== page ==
Oil slipped back after touching a seven-month high over $70 per barrel on Friday as U.S. employment data showed a slower pace of job losses.

A government report said U.S. employers cut 345,000 jobs last month, the fewest since September and far less than forecast, suggesting the economy's severe weakness was diminishing.

Oil prices slipped in very choppy trading as traders came in to take profits after the surge, which pushed prices to their highest level since the first week of November.

U.S. crude for July delivery was down 31 cents to $68.50 by 12:13 EST after peaking at $70.32.

London Brent was down 41 cents to $68.30.

Phil Flynn, analyst at Alaron Trading in Chicago, said the market slipped back after the data on profit-taking after the high above $70.

The unemployment numbers were great in that there were fewer people losing their jobs, but the rate of unemployment rose more than expected. That is disappointing for the market as it raises worries about the long-term prospects in the job market, Flynn said.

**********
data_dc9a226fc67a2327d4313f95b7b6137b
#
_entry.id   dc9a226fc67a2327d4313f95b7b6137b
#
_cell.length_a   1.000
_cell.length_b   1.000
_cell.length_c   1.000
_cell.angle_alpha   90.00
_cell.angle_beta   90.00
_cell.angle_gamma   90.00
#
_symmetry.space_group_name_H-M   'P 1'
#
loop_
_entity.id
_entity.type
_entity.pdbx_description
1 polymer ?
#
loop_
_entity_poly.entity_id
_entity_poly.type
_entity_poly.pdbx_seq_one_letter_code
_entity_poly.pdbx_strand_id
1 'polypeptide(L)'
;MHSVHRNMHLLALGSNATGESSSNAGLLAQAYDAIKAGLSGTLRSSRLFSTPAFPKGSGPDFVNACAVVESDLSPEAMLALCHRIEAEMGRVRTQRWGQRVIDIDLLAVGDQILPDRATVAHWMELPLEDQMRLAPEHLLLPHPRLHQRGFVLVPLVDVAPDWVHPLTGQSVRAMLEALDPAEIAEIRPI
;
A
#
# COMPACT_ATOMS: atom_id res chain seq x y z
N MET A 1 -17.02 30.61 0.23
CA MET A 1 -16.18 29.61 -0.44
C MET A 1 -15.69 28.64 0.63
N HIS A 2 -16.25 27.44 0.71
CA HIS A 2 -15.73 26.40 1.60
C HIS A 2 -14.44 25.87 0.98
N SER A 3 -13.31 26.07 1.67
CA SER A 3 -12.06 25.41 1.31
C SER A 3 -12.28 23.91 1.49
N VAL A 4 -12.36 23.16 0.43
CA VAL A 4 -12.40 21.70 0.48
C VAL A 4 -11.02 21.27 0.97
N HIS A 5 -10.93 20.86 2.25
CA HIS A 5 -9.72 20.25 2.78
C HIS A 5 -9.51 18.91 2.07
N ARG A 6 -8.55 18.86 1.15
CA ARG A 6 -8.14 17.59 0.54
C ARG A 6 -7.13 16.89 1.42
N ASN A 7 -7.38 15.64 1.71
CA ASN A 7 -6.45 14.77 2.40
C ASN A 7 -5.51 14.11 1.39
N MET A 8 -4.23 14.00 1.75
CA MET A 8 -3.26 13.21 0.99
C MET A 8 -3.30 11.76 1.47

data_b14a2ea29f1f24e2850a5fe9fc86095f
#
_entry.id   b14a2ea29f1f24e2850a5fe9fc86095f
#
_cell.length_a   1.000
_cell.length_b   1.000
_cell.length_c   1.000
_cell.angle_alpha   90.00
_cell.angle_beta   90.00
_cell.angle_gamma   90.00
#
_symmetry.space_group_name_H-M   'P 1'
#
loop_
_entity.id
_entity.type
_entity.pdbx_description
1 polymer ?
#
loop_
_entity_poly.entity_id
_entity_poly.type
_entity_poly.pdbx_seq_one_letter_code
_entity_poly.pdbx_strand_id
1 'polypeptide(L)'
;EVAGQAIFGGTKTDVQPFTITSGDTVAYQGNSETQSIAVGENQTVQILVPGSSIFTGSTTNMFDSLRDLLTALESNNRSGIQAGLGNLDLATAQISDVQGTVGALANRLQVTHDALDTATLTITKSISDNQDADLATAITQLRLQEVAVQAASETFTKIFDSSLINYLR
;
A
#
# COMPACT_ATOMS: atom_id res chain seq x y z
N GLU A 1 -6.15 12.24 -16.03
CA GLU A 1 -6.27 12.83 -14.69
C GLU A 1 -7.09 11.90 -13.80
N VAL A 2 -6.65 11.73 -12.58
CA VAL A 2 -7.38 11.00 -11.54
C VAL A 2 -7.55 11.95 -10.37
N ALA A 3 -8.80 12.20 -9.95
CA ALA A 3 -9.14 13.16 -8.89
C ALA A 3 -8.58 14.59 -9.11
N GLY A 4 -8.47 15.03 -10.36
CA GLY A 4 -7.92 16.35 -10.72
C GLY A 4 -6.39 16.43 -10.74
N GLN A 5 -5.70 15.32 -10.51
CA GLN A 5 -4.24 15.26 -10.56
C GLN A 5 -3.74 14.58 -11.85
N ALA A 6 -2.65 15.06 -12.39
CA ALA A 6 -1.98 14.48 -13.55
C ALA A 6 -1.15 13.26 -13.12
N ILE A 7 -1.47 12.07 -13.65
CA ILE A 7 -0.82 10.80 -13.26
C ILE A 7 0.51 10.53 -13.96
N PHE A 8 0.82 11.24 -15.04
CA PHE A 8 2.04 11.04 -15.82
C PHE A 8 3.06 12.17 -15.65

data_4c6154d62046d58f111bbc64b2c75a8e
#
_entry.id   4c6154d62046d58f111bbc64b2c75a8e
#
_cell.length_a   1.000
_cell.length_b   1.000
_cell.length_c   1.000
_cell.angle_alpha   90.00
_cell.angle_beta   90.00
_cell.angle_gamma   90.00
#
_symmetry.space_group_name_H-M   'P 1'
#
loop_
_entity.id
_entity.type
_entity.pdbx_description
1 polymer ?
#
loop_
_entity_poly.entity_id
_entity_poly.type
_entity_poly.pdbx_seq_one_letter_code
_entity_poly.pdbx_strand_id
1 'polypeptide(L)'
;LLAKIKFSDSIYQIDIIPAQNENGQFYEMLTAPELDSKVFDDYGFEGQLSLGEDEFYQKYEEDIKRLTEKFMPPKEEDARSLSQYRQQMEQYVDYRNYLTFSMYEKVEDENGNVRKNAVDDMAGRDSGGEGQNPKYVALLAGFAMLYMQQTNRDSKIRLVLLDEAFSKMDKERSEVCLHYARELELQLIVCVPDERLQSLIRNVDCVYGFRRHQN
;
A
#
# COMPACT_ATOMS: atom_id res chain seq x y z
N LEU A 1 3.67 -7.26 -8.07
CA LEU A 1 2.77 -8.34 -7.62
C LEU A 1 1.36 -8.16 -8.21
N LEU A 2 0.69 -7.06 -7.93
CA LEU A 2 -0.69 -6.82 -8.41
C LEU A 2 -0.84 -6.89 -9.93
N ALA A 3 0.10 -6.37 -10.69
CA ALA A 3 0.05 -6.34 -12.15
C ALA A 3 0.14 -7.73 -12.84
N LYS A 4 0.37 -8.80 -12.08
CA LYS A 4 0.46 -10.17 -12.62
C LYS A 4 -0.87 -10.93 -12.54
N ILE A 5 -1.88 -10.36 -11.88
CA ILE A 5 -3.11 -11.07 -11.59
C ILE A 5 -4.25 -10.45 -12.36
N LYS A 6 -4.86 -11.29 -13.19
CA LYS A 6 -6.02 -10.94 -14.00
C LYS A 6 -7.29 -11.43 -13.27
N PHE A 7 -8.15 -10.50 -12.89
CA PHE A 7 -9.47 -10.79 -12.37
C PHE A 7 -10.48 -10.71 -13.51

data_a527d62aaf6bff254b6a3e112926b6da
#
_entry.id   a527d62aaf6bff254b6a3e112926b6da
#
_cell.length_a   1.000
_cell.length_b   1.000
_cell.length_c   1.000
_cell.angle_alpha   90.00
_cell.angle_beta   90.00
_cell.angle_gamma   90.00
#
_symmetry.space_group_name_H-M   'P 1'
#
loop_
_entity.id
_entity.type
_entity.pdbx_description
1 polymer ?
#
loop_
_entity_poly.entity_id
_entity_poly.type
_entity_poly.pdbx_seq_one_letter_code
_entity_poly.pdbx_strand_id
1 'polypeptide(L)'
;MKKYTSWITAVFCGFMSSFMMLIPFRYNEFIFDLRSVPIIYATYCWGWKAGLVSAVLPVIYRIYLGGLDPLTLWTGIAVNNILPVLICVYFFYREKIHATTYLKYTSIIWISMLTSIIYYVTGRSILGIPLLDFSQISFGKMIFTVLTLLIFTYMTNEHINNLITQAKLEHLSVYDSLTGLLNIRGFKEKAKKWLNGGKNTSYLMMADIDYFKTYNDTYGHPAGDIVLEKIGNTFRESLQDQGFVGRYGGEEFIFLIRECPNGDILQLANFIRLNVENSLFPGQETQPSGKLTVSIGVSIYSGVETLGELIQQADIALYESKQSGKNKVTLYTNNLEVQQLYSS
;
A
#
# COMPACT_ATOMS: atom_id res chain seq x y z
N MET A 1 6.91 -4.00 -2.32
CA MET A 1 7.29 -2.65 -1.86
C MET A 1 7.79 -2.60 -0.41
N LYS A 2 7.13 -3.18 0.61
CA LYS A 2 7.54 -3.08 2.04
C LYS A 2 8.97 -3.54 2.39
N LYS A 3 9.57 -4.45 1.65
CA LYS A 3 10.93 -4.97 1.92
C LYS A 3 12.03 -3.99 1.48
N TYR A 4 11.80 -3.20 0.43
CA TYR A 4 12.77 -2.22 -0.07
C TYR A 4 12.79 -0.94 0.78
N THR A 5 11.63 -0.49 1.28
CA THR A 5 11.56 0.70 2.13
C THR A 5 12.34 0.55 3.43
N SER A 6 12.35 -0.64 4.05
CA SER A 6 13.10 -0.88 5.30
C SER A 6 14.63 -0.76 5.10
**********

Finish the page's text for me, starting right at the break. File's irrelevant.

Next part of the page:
Mike Fitzpatrick, vice president at MF Global in New York, said better jobs data was already priced into the market.

And there's growing awareness that higher prices will make any recovery much shallower, he added.


Analysts say oil prices were driven by macro-economic data from the United States because it is the world's biggest oil consumer and key to global oil demand.

They said the payrolls data indicated that the worst of the downturn was over and reflected two months of increasingly positive economic data, which had helped fuel a broad-based rally across equity and commodity markets.

Oil prices have risen sharply from lows near $30 a barrel this winter but are still less than half their record peak last July at over $147 as recession has bitten deep into oil demand.

U.S. investment bank Goldman Sachs said on Thursday a potential economic rebound alongside production cuts by OPEC could propel crude to $85 a barrel by the end of the year and to $95 a barrel by the end of 2010.

This view is shared broadly by the head of the Organization of the Petroleum Exporting Countries Oil producing group, who told Reuters Energy Summit this week that prices could reach $80-$90 per barrel by early next year.

(additional reporting by Janet McGurty in New York; Editing by David Gregorio)